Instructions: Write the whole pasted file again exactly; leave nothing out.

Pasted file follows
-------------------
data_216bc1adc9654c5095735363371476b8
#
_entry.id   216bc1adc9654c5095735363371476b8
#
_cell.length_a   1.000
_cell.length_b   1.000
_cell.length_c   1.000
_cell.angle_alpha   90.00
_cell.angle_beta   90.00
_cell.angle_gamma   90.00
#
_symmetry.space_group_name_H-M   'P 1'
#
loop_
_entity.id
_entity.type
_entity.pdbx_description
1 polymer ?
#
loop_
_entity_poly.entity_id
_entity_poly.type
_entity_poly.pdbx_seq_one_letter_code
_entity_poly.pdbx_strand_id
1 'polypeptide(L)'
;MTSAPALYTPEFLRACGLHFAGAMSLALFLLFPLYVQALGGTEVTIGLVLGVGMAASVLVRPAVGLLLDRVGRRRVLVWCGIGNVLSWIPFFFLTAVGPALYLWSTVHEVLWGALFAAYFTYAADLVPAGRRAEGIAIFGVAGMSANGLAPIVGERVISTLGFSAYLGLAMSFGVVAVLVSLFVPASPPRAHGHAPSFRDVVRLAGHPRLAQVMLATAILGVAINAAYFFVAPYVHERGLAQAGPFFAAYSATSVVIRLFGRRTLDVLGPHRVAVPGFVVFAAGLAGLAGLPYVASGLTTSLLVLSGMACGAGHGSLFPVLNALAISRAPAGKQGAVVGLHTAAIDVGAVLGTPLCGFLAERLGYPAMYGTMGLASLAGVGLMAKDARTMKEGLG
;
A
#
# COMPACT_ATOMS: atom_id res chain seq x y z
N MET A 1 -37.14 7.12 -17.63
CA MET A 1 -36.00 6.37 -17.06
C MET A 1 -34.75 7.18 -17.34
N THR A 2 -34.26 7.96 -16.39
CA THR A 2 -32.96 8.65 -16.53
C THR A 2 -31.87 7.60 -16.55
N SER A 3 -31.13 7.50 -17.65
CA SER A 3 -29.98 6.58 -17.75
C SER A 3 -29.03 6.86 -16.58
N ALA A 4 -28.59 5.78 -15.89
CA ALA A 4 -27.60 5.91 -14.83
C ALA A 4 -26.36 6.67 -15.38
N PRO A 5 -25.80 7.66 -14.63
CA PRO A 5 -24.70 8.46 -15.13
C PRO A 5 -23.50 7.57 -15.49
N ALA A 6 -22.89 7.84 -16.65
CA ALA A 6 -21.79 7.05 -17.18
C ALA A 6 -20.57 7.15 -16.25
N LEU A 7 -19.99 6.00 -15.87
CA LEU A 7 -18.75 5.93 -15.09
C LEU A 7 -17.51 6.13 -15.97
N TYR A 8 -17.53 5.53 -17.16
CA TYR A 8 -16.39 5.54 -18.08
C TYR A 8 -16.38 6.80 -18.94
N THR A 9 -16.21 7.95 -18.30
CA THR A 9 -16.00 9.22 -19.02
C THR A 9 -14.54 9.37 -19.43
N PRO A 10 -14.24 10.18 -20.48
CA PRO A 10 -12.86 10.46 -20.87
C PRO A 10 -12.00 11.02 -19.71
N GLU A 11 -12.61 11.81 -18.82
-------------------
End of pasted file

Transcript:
data_216bc1adc9654c5095735363371476b8
#
_entry.id   216bc1adc9654c5095735363371476b8
#
_cell.length_a   1.000
_cell.length_b   1.000
_cell.length_c   1.000
_cell.angle_alpha   90.00
_cell.angle_beta   90.00
_cell.angle_gamma   90.00
#
_symmetry.space_group_name_H-M   'P 1'
#
loop_
_entity.id
_entity.type
_entity.pdbx_description
1 polymer ?
#
loop_
_entity_poly.entity_id
_entity_poly.type
_entity_poly.pdbx_seq_one_letter_code
_entity_poly.pdbx_strand_id
1 'polypeptide(L)'
;MTSAPALYTPEFLRACGLHFAGAMSLALFLLFPLYVQALGGTEVTIGLVLGVGMAASVLVRPAVGLLLDRVGRRRVLVWCGIGNVLSWIPFFFLTAVGPALYLWSTVHEVLWGALFAAYFTYAADLVPAGRRAEGIAIFGVAGMSANGLAPIVGERVISTLGFSAYLGLAMSFGVVAVLVSLFVPASPPRAHGHAPSFRDVVRLAGHPRLAQVMLATAILGVAINAAYFFVAPYVHERGLAQAGPFFAAYSATSVVIRLFGRRTLDVLGPHRVAVPGFVVFAAGLAGLAGLPYVASGLTTSLLVLSGMACGAGHGSLFPVLNALAISRAPAGKQGAVVGLHTAAIDVGAVLGTPLCGFLAERLGYPAMYGTMGLASLAGVGLMAKDARTMKEGLG
;
A
#
# COMPACT_ATOMS: atom_id res chain seq x y z
N MET A 1 -37.14 7.12 -17.63
CA MET A 1 -36.00 6.37 -17.06
C MET A 1 -34.75 7.18 -17.34
N THR A 2 -34.26 7.96 -16.39
CA THR A 2 -32.96 8.65 -16.53
C THR A 2 -31.87 7.60 -16.55
N SER A 3 -31.13 7.50 -17.65
CA SER A 3 -29.98 6.58 -17.75
C SER A 3 -29.03 6.86 -16.58
N ALA A 4 -28.59 5.78 -15.89
CA ALA A 4 -27.60 5.91 -14.83
C ALA A 4 -26.36 6.67 -15.38
N PRO A 5 -25.80 7.66 -14.63
CA PRO A 5 -24.70 8.46 -15.13
C PRO A 5 -23.50 7.57 -15.49
N ALA A 6 -22.89 7.84 -16.65
CA ALA A 6 -21.79 7.05 -17.18
C ALA A 6 -20.57 7.15 -16.25
N LEU A 7 -19.99 6.00 -15.87
CA LEU A 7 -18.75 5.93 -15.09
C LEU A 7 -17.51 6.13 -15.97
N TYR A 8 -17.53 5.53 -17.16
CA TYR A 8 -16.39 5.54 -18.08
C TYR A 8 -16.38 6.80 -18.94
N THR A 9 -16.21 7.95 -18.30
CA THR A 9 -16.00 9.22 -19.02
C THR A 9 -14.54 9.37 -19.43
N PRO A 10 -14.24 10.18 -20.48
CA PRO A 10 -12.86 10.46 -20.87
C PRO A 10 -12.00 11.02 -19.71
N GLU A 11 -12.61 11.81 -18.82